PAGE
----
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By WWII, Black Americans still enlisted and desired to fight so-call fascism with pride. However, how embarrassing was it for the USA to be called out on its hypocrisy by none other than…Hitler. He noted that the USA’s treatment of the Negro set an example for how Germany must deal with “foreign Jews”. They returned home after WWII still subjected to Jim Crow segregation, more race riots, and once again, unequal pay, as 1.2 million soldiers were not able to take advantage of their GI Bill and be free to move into the newly formed suburbs which would soon create an even wider wealth gap through housing that remains firmly entrenched into the 21st century. The result, the Black soldier’s family could not benefit from sacrifice that he made for his country not just with housing, but because they were also unable to use the money for college tuitions or business loans. To add insult to atrocity, many were attacked by Whites as they were on their way home from the war.

 

How much changed by the Vietnam War for the Black soldier? I think you know the answer, as the 1960s are the one period of time most American’s did learn about in school as the “Civil Rights Era”, due to the assignation of Dr. Martin Luther King. Black Vietnam veterans, as after every other war, returned to segregated communities and “their place” in society. However, this time, the situation was in the process of changing. Some of these veterans returned home determined to now make this country live up to the promise it had been making to prior Black veterans for generations.

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How will we look at the time of service for those who served in Desert Storm or the so-called Iraqi War and years of fighting the “War on Terror”? Fifty years from now, will we look back and note their time of service at the time when Black men and women were being shot and killed by police officers and the officers continuously get found “not guilty”? Will we see that they served at a time when “White Extremists” in their own country, are considered more dangerous than the terrorist they were fighting in the Middle East?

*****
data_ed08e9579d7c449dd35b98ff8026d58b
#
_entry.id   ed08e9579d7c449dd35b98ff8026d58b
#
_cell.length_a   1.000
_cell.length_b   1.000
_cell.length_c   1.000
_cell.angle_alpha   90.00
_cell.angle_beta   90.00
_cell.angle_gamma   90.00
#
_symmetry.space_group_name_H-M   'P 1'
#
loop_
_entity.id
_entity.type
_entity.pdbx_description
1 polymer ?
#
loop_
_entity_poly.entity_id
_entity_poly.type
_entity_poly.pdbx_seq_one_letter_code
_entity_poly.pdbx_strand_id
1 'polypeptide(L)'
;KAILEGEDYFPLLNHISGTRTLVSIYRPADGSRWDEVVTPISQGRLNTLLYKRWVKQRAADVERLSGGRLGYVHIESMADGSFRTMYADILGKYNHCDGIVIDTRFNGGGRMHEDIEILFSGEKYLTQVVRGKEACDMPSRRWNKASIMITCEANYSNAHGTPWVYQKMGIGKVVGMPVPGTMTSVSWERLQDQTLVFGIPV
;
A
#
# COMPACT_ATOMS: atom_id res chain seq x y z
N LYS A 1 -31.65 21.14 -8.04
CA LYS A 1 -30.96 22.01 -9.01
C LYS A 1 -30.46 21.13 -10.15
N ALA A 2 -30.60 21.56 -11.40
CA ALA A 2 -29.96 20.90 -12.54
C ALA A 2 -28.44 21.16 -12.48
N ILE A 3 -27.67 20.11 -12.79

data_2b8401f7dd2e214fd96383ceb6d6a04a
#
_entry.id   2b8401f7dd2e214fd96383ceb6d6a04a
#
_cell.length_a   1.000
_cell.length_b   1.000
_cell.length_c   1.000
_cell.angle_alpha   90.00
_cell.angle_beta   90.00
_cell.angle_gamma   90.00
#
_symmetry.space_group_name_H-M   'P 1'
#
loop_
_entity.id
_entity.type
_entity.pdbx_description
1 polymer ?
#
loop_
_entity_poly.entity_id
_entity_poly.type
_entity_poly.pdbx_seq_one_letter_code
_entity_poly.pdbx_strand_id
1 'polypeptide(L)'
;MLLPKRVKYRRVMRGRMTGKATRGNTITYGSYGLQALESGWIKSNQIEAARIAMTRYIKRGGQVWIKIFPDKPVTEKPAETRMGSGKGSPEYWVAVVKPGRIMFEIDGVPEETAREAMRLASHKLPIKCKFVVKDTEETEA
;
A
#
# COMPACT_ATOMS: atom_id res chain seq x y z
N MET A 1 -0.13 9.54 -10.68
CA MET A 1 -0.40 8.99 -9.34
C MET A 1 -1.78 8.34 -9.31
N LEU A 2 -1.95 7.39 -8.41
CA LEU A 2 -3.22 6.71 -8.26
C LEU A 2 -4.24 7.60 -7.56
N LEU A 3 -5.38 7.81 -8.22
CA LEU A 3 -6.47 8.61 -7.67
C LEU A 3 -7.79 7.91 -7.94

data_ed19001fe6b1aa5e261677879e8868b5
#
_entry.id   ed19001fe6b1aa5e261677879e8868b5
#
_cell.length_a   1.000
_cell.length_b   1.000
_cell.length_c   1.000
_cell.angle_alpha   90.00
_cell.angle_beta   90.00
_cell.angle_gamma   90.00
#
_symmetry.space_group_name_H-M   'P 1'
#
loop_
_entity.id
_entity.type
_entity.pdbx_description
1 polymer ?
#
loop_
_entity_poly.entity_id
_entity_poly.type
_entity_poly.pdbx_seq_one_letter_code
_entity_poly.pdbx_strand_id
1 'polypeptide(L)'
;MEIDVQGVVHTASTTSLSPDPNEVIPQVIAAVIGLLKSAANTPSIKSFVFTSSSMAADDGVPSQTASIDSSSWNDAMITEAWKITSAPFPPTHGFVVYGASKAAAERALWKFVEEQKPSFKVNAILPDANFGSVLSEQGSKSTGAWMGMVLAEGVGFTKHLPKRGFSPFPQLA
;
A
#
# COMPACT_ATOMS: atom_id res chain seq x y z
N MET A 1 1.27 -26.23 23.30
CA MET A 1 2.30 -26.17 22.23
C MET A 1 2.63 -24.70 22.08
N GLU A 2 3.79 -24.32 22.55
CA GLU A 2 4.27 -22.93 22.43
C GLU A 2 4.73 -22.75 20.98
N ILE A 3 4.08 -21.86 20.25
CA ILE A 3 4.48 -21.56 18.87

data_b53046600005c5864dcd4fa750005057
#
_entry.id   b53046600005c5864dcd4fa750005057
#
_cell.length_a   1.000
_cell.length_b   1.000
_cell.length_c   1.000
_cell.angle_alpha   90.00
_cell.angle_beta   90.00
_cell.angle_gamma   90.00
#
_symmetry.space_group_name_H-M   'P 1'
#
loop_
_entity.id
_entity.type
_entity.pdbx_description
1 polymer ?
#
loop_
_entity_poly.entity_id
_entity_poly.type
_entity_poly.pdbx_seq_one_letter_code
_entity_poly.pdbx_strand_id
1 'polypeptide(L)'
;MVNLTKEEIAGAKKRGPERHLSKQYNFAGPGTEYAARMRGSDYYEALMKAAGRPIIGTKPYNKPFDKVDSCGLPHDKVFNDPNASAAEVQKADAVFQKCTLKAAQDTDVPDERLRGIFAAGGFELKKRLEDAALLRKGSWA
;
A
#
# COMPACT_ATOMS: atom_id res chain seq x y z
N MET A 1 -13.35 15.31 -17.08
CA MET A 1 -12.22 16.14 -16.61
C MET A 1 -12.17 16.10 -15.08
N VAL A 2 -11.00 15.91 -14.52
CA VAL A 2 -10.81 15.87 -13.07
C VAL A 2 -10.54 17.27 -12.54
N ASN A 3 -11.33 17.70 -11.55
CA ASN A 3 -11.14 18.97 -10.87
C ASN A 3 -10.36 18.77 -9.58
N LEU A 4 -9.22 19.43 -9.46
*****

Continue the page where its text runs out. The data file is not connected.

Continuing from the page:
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In my opinion, the Black veteran is the epitome of an American patriot. Perhaps they have never fought for what America actually was to them, but for what America always promised it would be to them and their offspring for their service.

For that, I sincerely say, thank you for your service.

Cool Pappa

A New Year And A Time To Overcome Old Struggles

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First I have to say, Happy New Year to you as we enter 2018. No way to not date a blog post as you can look right at the date of the post right?

After a long 2017, I’m very glad to at least have the opportunity for a new start. This year, I’m all about trying to get more content posted. One error I may have made in prior years was not posting in the midst of struggles as I want to help others through the hardships of homeschooling as well. Over the years, people have said, “It’s so easy for you all to do it, but for me…” and then the excuses start flowing. Well, let me tell you, it’s not so easy for us.